BOULDER, Colo. – The ever-changing landscape of college rugby continues to shift and evolve, and D1A Rugby is no different. Last year’s 33-team competition has expanded to 36, and the quest for the 2014-15 National Championship should be as hotly contested as ever.
The biggest change can be seen in the Rugby East Conference. What was a four-team battle of the Atlantic Coast’s best is now a conference of seven with the additions of the University of Buffalo, Iona College, and St. Bonaventure University.
“I’m extremely happy that Iona, St. Bonaventure, and the University of Buffalo have joined Rugby East,” said Penn State Head Coach Chris Amoratis. “We’re always looking to make it a stronger competition and these are three teams that have a big upside and will fit in well with the quality of competition we are looking for. Our goal with Rugby East is to make it one of the – if not the – toughest conferences in the country.”
After a year away from the Big 10 Universities Conference, Nebraska returns to the Midwest competition, rounding out the conference as its 10th member.
In the Mid-South, Arkansas State will no longer play for a Conference Championship and a place in USA Rugby’s National Championship. Still, the strength of 2013 National Champion Life University, Lindenwood, and Davenport will continue to make the Mid-South the most competitive region in the country.
With the Allied Rugby Conference folding, D1A’s Red River Rugby has formed. Sam Houston State has left college rugby’s premier competition, while the University of Texas returns to D1A after winning the Southwest Conference last season, and Texas Christian University joins the ranks making the conference, minus Texas A&M, entirely of teams from the NCAA’s Big 12 Conference.
The University of New Mexico makes its return to the West Conference to compete against familiar foes Air Force, Colorado, Colorado State, and Wyoming. The Lobos have done everything asked of them off the pitch to prepare for the jump to D1A, and are now ready to make an impact on the pitch.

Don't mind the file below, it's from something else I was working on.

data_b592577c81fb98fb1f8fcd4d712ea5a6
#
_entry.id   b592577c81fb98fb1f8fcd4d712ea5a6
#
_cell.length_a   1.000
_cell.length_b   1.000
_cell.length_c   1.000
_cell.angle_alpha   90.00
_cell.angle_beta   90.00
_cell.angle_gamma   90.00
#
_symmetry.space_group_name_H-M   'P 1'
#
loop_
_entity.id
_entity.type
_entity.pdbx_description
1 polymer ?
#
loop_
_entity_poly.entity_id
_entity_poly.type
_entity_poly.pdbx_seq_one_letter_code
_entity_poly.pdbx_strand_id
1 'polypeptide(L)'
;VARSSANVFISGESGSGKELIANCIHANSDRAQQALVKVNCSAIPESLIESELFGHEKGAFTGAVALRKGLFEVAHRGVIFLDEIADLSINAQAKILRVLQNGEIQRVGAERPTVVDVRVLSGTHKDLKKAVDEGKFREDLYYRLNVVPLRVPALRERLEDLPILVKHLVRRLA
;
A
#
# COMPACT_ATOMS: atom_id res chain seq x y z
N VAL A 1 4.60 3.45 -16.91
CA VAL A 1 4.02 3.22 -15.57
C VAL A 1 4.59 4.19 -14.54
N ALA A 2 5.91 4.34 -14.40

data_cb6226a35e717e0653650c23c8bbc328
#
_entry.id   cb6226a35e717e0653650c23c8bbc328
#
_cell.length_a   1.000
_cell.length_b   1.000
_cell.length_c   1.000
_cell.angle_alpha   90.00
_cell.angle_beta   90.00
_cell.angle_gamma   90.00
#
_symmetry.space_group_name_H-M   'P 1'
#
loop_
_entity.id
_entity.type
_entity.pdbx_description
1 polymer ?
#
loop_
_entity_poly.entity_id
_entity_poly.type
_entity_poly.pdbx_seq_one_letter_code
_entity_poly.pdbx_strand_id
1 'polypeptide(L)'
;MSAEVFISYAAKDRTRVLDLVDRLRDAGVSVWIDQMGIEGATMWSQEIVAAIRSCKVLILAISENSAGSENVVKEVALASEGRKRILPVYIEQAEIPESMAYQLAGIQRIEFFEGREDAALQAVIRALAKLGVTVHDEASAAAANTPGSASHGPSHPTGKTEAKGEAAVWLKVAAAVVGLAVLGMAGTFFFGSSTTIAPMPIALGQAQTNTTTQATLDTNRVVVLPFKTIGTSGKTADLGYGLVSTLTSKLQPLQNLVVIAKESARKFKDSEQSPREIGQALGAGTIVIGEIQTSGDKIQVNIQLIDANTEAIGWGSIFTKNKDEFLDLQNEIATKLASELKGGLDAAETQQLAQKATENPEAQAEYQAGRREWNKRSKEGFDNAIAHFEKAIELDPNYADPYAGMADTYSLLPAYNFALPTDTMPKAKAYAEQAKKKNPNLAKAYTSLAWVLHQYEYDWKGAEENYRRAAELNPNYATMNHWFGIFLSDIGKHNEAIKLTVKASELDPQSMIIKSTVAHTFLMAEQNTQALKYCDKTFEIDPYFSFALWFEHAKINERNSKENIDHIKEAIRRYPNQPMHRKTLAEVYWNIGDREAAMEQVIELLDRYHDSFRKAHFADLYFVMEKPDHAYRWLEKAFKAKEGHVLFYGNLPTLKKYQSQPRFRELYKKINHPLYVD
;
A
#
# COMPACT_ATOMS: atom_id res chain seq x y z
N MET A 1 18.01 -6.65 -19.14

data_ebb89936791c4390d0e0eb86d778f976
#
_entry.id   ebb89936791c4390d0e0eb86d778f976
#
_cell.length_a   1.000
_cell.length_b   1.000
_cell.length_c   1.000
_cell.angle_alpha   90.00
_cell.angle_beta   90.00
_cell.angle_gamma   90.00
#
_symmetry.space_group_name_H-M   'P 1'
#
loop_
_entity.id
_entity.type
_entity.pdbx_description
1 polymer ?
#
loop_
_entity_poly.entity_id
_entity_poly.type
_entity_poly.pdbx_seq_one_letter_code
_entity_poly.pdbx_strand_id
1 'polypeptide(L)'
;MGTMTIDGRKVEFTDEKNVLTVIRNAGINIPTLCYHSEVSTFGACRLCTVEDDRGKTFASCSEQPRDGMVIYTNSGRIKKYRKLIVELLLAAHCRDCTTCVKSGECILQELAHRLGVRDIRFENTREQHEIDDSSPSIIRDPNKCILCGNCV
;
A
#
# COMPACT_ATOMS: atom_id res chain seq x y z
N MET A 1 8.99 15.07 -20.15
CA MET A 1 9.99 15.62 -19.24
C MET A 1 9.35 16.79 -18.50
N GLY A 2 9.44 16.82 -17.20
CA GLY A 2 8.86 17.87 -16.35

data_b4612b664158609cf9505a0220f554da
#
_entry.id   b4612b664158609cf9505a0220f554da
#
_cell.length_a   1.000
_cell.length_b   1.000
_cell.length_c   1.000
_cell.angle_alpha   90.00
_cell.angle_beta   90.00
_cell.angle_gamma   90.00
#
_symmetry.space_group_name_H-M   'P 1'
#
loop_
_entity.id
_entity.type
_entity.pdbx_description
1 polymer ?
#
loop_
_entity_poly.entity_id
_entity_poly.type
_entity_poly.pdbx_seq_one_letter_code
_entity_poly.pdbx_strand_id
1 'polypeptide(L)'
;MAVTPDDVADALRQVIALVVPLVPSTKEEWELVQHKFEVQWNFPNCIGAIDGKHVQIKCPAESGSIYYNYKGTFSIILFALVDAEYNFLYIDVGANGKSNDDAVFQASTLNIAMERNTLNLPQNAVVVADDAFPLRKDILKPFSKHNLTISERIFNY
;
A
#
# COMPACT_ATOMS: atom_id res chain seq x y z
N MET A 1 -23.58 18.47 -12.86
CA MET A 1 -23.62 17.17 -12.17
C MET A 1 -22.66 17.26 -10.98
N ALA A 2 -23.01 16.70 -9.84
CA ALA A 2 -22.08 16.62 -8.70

After struggling mightily last spring, UC Davis and Sacramento State have decided to leave the California Conference and compete for Division IAA National Championships. The competition in the Golden State remains strong with reigning National Champion St. Mary’s leading the pack, and with three additional playoff teams from a season ago in Cal Poly, San Diego State, and Santa Clara, as well as Santa Barbara all in California.
An exciting addition to D1A will be the University of Arizona. Head Coach Sean Duffy and the rest of the Wildcats were the runners-up in the DIAA National Championship, and will compete for a D1A playoff spot as an Independent.
“We’re thrilled to be taking the next step as a program and joining the top competition that the country has to offer,” said Duffy. “The university community as a whole is so supportive of rugby on our campus and we hope to make them proud in this next great opportunity for our program.”
USA Rugby is excited about the additional exposure D1A teams will receive this year with the soon-to-be launch of D1A Rugby TV, which will be a multimedia website to house videos of D1A matches.
Making college rugby matches accessible to fans across the country has been a major goal of ours,” said D1A Commissioner Kevin Battle. “D1A Rugby TV is a step in the right direction. Our ultimate goal is to get college rugby on live network television, and we are confident that we will feature these student-athletes on the national platform they deserve in the near future.”